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St. Petersburg Coastal and Marine Science Center > Coastal Change Hazards: Hurricanes and Extreme Storms > Hurricane Isaac

Coastal Change Hazards: Hurricanes and Extreme Storms

Hurricane Issac

Pre- and Post-Storm Photo Comparisons - Chandeleur Islands, Louisiana and Dauphin Island, Alabama

Hurricane Isaac made landfall in southeastern Louisiana near the mouth of the Mississippi River on August 29, 2012. It was a relatively weak Saffir-Simpson Scale Category 1 hurricane with peak-sustained winds of 70 Knots (or 80 MPH). However, the storm's large size and slow speed as it approached the coast allowed it to impact the coast over many hours, much like a winter storm. In the storm's right-front quadrant, where the winds were onshore and strongest, storm surge and superimposed waves inundated and overwashed the barrier islands that lie to the east of the River, e.g. the Chandeleur Islands, LA and Dauphin Island, AL, both severely impacted during 2005's Hurricane Katrina. During Isaac, these islands suffered considerable changes, including the apparent destruction of remnants of the oil protection berm built on the Chandeleurs after the Deepwater Horizon oil spill. Changes are visualized in comparisons of pre-Isaac (August 8, 2012) and post-Isaac (September 2, 2012) aerial photos.

Location Map
Location Map.

Dauphin Island, Alabama

pre- and post-storm photos
Location 1: Oblique aerial photographs of Dauphin Island. The yellow arrow in each image points to the same feature. The view is looking west along Dauphin Island toward an inlet cut during Hurricane Katrina (Katrina Cut). The Gulf of Mexico is to the left. The linear rock structure that closes the Cut can be seen in the distance. Sand overwash deposits extend onto the road and farther in lobes toward the bayside of the island. Much of this overwash seems funneled through breaks in what appears to be human-made dunes. [larger version]

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pre- and post-storm photos
Location 2: Oblique aerial photographs of Dauphin Island. The yellow arrow in each image points to the same feature. Looking east toward the west end of Dauphin Island from over Katrina Cut. The Gulf of Mexico is to the right. Overwash sand filled the water bodies on the westernmost end of the island. Here, it appears the overwash extended across the island width and into the back bay. The gray colored material across Katrina Cut are rocks, or riprap, used to close the Cut. [larger version]

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pre- and post-storm photos
Location 3: Oblique aerial photographs of Dauphin Island. The yellow arrow in each image points to the same feature. The photograph is taken from over the Gulf of Mexico looking across the island toward the bay. This location is immediately west of Katrina Cut. Note the new breach. The surge and wave setup and runup overtopped the island and severed it, creating a new breach and leaving a classic overwash fan on the bayside. [larger version]

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pre- and post-storm photos
Location 4: Oblique aerial photographs of Dauphin Island. The yellow arrow in each image points to the same feature. The photographs are taken from over the Gulf of Mexico looking across the island toward the bay. Note the classic overwash fans extending the entire width of the island. (This westernmost part of Dauphin Island has been cutoff from the rest of the island by a breach initiated in 2004 by Hurricane Ivan and widened by Hurricane Katrina in 2005.) [larger version]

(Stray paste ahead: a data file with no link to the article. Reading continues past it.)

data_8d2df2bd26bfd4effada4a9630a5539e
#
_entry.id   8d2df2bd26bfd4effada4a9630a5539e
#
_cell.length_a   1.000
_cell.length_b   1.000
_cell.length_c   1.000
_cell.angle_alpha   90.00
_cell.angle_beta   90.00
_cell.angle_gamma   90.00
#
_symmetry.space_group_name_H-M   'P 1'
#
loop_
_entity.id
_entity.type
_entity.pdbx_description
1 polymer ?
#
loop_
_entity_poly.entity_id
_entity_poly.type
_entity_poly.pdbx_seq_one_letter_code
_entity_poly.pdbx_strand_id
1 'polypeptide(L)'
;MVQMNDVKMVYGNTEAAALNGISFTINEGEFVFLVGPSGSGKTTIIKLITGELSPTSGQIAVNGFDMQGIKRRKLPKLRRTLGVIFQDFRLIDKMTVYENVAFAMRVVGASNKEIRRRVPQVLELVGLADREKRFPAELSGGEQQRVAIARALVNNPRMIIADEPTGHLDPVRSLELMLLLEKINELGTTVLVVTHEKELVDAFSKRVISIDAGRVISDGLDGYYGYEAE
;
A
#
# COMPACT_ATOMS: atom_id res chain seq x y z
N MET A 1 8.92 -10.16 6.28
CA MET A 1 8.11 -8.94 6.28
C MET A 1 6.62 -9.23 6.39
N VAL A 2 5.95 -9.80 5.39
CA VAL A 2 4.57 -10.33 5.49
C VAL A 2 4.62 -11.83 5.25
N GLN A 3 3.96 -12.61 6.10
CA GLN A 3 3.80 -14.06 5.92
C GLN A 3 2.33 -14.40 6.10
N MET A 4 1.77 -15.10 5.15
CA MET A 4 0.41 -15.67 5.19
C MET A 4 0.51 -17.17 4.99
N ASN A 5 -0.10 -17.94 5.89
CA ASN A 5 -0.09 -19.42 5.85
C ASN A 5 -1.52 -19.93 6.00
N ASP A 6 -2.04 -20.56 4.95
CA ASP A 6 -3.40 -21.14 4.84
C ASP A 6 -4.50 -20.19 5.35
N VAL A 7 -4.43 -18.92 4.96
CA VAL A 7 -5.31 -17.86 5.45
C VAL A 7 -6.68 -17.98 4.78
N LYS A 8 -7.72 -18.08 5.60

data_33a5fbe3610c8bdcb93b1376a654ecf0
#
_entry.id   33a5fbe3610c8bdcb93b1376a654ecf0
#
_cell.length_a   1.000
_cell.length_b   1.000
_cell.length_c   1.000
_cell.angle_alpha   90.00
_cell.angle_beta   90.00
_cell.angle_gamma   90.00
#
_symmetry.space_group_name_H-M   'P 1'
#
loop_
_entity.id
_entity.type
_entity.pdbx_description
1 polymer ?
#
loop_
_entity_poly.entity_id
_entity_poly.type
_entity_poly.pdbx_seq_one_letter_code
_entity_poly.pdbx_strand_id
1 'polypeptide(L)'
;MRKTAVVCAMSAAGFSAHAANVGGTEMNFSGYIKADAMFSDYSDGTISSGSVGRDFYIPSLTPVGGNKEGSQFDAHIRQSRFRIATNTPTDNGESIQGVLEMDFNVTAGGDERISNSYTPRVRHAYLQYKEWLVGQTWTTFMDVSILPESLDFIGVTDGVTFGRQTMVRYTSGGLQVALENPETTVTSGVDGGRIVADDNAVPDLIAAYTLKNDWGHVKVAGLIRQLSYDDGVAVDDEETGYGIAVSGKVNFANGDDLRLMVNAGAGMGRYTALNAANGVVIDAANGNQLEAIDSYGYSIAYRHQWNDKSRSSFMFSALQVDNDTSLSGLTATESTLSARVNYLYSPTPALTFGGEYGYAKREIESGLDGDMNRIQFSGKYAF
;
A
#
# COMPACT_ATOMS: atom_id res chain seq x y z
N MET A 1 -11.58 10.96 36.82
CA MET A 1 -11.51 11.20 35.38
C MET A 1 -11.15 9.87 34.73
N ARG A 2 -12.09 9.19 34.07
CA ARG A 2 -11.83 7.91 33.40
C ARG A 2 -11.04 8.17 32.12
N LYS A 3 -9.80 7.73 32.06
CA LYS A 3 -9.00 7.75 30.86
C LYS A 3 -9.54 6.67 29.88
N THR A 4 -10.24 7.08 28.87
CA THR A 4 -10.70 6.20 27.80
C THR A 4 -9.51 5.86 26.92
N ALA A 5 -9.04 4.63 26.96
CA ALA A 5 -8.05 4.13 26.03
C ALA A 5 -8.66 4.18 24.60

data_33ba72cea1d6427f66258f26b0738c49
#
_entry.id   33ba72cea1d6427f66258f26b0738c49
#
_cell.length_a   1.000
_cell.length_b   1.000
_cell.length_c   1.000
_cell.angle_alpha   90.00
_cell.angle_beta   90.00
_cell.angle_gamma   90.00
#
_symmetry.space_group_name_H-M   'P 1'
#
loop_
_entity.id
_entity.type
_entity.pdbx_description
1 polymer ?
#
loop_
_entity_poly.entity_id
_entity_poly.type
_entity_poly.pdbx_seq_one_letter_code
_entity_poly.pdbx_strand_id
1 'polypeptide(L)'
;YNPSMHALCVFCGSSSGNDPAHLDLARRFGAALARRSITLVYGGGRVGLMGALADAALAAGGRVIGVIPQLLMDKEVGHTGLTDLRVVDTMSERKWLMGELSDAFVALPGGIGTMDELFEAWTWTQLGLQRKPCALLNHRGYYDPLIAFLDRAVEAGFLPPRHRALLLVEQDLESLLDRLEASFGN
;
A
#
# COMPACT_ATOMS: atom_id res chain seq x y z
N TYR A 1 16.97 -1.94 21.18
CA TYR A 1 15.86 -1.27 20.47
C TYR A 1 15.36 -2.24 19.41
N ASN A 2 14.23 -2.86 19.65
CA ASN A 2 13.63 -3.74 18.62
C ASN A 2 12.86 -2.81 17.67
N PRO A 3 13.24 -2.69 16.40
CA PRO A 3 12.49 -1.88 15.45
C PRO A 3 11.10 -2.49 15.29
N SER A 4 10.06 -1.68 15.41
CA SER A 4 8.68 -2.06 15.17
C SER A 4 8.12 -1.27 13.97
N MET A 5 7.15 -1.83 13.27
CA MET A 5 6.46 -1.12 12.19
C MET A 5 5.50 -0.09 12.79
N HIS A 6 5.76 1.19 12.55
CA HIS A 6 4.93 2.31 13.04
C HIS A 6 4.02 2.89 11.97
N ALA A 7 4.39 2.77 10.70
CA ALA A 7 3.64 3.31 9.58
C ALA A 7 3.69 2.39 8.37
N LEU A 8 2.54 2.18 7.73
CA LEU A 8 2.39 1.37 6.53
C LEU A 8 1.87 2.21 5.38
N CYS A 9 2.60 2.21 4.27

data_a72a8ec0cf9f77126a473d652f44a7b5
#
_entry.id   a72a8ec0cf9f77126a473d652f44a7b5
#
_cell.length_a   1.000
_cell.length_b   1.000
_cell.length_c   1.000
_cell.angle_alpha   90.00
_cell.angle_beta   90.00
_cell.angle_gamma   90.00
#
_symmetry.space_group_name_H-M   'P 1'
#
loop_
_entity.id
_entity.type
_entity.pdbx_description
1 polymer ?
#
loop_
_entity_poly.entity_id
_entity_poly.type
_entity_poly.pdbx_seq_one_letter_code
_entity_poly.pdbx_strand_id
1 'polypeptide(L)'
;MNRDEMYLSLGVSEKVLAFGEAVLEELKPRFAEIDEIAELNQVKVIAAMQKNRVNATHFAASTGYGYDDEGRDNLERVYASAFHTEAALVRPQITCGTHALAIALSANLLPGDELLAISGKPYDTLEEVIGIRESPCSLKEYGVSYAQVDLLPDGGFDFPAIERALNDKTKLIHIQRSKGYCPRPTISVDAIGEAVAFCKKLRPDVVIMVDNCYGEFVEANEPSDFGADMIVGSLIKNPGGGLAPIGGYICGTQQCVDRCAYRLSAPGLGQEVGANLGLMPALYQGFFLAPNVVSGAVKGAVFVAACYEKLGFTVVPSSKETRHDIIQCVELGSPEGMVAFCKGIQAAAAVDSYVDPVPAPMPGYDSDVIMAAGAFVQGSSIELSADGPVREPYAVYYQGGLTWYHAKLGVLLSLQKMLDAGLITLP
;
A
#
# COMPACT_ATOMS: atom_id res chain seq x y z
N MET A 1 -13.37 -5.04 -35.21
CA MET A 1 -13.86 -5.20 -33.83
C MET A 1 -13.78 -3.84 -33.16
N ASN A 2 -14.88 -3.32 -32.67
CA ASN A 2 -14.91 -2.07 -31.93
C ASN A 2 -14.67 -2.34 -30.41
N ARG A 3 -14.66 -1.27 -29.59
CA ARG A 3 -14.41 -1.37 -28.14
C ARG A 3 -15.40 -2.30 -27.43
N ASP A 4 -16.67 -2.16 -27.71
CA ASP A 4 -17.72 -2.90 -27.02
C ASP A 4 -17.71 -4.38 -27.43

Chandeleur Islands, Lousiana

pre- and post-storm photos
Location 5: Oblique aerial photographs of Chandeleur Islands. The yellow arrow in each image points to the same feature. The view is looking west from over the Gulf of Mexico across the oil-protection berm in the pre-Isaac photo to a remnant part of the Chandeleur Islands (arrow). The berm in this area appears to have completely eroded during Isaac. [larger version]

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pre- and post-storm photos
Location 6: Oblique aerial photographs of Chandeleur Islands. The yellow arrow in each image points to the same feature. The view is looking west from over the Gulf of Mexico across the sandy oil-protection berm and/or island to a vegetated remnant part of the Chandeleur Islands (arrow). Like in Location 5, the sand berm-like feature seaward of the island remnant appears to have been completely eroded, leaving a shoal area where wave breaking is discernible (white lines). Some of these apparent changes may be due to water level differences between the times of the two acquisitions. Comparisons of pre- and post-storm elevation data will allow accurate vertical comparisons. [larger version]

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pre- and post-storm photos
Location 7: Oblique aerial photographs of Chandeleur Islands. The yellow arrow in each image points to the same feature. The view is looking west across the island from over the Gulf of Mexico. Some erosion of the Gulf shore is apparent here, but it is not as extreme as some other areas on the Chandeleurs. Sand is still apparent on the beach after the storm, unlike after Hurricane Katrina. [larger version]

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pre- and post-storm photos
Location 8: Oblique aerial photographs of Chandeleur Islands. The yellow arrow in each image points to the same feature. The view is looking west across the island from over the Gulf of Mexico. Sand evidently was driven landward as the Gulf shore significantly eroded. The remaining island was shaved narrower and vegetation was covered with sandy overwash deposits. [larger version]


St. Petersburg Coastal and Marine Science Center > Coastal Change Hazards: Hurricanes and Extreme Storms > Hurricane Isaac

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